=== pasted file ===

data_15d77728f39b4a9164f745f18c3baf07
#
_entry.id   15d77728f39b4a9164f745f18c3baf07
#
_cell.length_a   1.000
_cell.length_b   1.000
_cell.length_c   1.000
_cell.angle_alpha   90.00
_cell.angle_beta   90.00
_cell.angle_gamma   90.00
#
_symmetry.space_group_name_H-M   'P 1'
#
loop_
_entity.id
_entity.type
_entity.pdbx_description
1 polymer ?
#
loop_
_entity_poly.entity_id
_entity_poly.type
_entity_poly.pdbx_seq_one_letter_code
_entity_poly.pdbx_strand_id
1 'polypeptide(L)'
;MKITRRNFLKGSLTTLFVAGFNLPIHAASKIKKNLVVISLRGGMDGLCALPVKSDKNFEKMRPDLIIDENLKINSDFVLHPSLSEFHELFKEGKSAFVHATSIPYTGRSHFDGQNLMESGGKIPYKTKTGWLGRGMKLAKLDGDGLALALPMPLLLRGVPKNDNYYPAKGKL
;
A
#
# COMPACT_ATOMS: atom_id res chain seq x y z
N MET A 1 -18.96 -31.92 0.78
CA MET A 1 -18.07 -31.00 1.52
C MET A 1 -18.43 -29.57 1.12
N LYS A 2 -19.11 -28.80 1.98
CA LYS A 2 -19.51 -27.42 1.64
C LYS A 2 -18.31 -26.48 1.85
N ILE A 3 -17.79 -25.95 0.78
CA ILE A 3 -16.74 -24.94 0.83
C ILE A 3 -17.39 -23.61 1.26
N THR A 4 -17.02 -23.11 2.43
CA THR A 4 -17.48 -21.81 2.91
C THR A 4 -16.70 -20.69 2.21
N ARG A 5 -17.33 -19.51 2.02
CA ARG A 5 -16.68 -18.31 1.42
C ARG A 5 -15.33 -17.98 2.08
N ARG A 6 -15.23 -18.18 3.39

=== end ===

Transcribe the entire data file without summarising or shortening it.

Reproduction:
data_15d77728f39b4a9164f745f18c3baf07
#
_entry.id   15d77728f39b4a9164f745f18c3baf07
#
_cell.length_a   1.000
_cell.length_b   1.000
_cell.length_c   1.000
_cell.angle_alpha   90.00
_cell.angle_beta   90.00
_cell.angle_gamma   90.00
#
_symmetry.space_group_name_H-M   'P 1'
#
loop_
_entity.id
_entity.type
_entity.pdbx_description
1 polymer ?
#
loop_
_entity_poly.entity_id
_entity_poly.type
_entity_poly.pdbx_seq_one_letter_code
_entity_poly.pdbx_strand_id
1 'polypeptide(L)'
;MKITRRNFLKGSLTTLFVAGFNLPIHAASKIKKNLVVISLRGGMDGLCALPVKSDKNFEKMRPDLIIDENLKINSDFVLHPSLSEFHELFKEGKSAFVHATSIPYTGRSHFDGQNLMESGGKIPYKTKTGWLGRGMKLAKLDGDGLALALPMPLLLRGVPKNDNYYPAKGKL
;
A
#
# COMPACT_ATOMS: atom_id res chain seq x y z
N MET A 1 -18.96 -31.92 0.78
CA MET A 1 -18.07 -31.00 1.52
C MET A 1 -18.43 -29.57 1.12
N LYS A 2 -19.11 -28.80 1.98
CA LYS A 2 -19.51 -27.42 1.64
C LYS A 2 -18.31 -26.48 1.85
N ILE A 3 -17.79 -25.95 0.78
CA ILE A 3 -16.74 -24.94 0.83
C ILE A 3 -17.39 -23.61 1.26
N THR A 4 -17.02 -23.11 2.43
CA THR A 4 -17.48 -21.81 2.91
C THR A 4 -16.70 -20.69 2.21
N ARG A 5 -17.33 -19.51 2.02
CA ARG A 5 -16.68 -18.31 1.42
C ARG A 5 -15.33 -17.98 2.08
N ARG A 6 -15.23 -18.18 3.39